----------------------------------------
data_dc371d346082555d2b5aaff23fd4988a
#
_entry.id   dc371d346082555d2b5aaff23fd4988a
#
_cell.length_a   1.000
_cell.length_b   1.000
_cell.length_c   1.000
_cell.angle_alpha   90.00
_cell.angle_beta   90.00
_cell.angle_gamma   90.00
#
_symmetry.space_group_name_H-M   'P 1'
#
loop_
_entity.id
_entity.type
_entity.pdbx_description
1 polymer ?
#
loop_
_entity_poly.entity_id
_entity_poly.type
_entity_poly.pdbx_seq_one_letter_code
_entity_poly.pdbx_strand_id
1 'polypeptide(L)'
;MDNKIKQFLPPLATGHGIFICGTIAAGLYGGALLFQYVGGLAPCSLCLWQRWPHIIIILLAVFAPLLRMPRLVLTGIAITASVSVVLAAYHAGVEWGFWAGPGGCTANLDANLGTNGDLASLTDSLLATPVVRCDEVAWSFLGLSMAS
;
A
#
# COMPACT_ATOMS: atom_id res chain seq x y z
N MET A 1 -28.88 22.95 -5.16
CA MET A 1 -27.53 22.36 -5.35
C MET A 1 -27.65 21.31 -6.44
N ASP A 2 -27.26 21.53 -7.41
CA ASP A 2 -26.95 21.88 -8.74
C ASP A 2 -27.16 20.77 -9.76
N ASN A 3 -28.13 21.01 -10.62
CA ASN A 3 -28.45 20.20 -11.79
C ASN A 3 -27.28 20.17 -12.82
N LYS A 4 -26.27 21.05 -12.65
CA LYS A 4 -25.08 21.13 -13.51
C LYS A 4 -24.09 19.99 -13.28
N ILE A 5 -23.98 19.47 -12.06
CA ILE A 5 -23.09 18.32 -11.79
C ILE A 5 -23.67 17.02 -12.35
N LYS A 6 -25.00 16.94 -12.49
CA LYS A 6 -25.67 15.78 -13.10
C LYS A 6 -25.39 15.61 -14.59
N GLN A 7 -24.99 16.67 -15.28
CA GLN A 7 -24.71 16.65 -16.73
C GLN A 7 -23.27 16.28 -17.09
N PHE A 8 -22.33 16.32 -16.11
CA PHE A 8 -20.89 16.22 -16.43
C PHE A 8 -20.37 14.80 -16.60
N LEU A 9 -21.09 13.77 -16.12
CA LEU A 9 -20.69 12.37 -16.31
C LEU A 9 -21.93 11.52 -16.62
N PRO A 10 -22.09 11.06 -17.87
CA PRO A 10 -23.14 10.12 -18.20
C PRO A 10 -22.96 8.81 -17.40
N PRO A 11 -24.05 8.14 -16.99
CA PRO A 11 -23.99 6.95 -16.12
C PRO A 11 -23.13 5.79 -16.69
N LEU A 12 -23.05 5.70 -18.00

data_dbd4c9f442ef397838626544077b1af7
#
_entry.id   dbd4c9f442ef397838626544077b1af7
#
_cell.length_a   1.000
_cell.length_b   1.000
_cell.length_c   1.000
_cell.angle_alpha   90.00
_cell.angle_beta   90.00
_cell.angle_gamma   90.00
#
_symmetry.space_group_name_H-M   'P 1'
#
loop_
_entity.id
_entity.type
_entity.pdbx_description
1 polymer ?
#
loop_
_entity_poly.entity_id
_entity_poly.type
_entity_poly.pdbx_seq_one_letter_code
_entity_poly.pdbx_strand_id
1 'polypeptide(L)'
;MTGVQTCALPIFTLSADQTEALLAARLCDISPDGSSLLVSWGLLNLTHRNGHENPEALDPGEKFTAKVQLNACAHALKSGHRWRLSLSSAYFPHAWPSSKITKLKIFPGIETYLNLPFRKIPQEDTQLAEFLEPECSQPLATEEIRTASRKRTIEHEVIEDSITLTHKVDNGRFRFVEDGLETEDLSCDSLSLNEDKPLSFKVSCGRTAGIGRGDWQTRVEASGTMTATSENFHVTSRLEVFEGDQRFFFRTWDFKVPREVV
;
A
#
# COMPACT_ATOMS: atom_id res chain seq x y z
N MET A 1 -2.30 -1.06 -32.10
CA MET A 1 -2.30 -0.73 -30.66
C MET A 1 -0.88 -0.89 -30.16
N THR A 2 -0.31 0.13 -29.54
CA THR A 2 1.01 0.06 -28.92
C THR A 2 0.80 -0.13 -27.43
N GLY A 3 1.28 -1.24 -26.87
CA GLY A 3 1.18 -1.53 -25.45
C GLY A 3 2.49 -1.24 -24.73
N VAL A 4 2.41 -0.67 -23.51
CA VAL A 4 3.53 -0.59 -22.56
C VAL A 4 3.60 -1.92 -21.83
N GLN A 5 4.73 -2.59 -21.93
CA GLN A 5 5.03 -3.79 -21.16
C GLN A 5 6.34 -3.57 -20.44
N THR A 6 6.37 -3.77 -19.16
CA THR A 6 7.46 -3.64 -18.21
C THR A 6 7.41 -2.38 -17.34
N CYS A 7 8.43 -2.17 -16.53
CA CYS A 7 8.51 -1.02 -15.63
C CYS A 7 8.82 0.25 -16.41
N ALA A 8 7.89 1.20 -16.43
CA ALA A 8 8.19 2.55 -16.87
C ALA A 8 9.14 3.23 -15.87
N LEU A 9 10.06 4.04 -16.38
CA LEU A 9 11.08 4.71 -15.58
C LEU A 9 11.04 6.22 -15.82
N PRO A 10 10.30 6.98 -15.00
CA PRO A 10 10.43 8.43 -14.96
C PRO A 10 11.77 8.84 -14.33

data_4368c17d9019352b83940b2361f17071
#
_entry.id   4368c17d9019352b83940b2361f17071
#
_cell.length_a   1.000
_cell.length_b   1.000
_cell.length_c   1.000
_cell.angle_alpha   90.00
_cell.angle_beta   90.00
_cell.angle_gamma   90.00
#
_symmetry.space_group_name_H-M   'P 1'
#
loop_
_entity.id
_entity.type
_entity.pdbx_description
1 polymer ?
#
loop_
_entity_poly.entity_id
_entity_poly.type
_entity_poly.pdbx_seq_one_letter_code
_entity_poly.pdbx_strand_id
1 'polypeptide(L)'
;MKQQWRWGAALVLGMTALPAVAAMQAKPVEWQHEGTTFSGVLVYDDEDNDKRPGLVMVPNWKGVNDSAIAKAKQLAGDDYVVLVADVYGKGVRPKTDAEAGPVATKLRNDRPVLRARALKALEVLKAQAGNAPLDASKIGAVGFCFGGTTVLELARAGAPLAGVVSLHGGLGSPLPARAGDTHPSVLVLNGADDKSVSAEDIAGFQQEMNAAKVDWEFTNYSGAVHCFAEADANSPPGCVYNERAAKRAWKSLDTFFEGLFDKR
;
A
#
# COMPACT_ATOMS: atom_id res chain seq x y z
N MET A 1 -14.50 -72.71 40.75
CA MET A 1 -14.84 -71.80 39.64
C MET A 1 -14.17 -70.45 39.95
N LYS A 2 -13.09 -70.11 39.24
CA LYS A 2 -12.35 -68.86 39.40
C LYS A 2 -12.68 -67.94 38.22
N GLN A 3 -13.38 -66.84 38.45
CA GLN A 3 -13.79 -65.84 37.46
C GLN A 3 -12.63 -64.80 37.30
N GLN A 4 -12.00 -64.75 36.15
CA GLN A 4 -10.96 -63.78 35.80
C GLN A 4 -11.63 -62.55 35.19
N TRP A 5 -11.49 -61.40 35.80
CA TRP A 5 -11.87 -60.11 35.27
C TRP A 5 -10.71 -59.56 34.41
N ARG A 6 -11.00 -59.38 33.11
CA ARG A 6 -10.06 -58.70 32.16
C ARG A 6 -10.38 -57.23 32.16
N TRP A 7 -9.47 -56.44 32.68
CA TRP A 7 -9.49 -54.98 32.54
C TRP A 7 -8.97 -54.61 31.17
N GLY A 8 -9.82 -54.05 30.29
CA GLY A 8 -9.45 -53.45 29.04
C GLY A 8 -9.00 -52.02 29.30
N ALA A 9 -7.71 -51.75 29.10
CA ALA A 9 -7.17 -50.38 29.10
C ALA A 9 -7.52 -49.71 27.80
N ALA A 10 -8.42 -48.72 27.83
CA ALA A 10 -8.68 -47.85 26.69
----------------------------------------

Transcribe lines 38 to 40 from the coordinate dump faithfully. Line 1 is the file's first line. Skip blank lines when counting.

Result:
CA ASN A 3 -28.45 20.20 -11.79
C ASN A 3 -27.28 20.17 -12.82
N LYS A 4 -26.27 21.05 -12.65